Plea for more cash to fix potholes damage on Aberdeen roads
A councillor has called for more investment over concerns about damaged road surfaces in Aberdeen.
Aberdeen City Council last week revealed its programme of planned road repairs, including a number of major routes around the city.
However, Airyhall, Broomhill and Garthdee councillor Ian Yuill has concerns over a number of roads, including Cranford Road, Inchbrae Drive and Wellbrae Terrace.
He wants the local authority to commit to investing more in roads infrastructure
Although he welcomed news a number of roads in his ward would be resurfaced, Mr Yuill insisted the plans do not go far enough, and expressed concerns some problematic routes may now not be repaired until 2021.
He said: “There are a number of roads in my area which residents have been very concerned about for some time.
“The poor surfaces cause damage to the cars driving on them and there are also issues with parked vehicles being affected by chips and stones.
“I am pleased Salisbury Terrace, Thorngrove Avenue and Deeside Park have been proposed for resurfacing.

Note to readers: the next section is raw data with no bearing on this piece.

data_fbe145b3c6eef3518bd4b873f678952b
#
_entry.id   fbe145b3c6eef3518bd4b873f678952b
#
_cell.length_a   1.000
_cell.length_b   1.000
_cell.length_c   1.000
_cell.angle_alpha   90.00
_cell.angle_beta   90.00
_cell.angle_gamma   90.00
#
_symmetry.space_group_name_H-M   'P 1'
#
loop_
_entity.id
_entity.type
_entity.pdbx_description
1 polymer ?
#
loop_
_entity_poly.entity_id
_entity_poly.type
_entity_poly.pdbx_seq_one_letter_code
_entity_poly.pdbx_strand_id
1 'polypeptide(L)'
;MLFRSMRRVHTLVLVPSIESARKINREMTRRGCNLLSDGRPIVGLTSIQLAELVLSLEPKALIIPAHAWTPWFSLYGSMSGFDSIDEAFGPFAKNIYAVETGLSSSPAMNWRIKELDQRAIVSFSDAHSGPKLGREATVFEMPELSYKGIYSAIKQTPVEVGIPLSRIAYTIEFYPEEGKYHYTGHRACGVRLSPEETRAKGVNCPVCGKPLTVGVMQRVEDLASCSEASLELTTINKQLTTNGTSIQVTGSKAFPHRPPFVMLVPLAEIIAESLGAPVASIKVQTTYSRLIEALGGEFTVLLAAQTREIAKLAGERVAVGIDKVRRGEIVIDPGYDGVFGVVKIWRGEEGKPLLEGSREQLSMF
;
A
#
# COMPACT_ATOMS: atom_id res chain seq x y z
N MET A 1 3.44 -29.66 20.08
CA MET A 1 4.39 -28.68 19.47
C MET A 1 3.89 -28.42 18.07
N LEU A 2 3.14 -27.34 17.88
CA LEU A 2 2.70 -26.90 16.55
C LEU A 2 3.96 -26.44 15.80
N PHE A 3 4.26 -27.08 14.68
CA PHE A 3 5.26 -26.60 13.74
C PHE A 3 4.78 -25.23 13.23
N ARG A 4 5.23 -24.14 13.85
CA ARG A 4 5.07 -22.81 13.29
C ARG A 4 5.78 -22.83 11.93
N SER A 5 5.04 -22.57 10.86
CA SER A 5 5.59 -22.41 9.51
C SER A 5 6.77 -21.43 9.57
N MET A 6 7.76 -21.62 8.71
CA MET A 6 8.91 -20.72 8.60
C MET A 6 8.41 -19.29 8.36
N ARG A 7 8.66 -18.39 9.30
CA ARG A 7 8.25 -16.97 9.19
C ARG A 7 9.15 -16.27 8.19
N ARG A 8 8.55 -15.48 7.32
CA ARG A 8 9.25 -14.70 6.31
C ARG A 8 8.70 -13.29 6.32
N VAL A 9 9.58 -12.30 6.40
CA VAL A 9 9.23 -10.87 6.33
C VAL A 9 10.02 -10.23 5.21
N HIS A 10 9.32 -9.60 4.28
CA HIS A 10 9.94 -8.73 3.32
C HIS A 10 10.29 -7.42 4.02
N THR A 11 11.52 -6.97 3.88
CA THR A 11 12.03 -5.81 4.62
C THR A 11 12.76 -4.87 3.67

“However, there are a number of other areas which are very bad and have been ignored, including Cranford Road where it meets Broomhill Road. That is particularly problematic.
“There are real issues and I will continue to argue on behalf of my constituents that the council should be investing more in the roads infrastructure.”
Last week council bosses committed to spending £10.6 million on road projects in the city over the next year.
Co-leader Douglas Lumsden, who previously said the administration had heard “time and time again” about concerns over the state of roads, said the council is working hard to make improvements.
He said: “The council is investing almost £11 million this financial year by improving our road surfaces, investing in improved footpaths and sorting recurring potholes.
“I am positive motorists and pedestrians alike will welcome this spend.”
A separate £10m pot has also been allocated to target recurring problem routes over a five-year period.
Money has been set aside for a reserve programme which will allow substitution of schemes should it not be possible to implement any of the proposed 2019-20 schemes.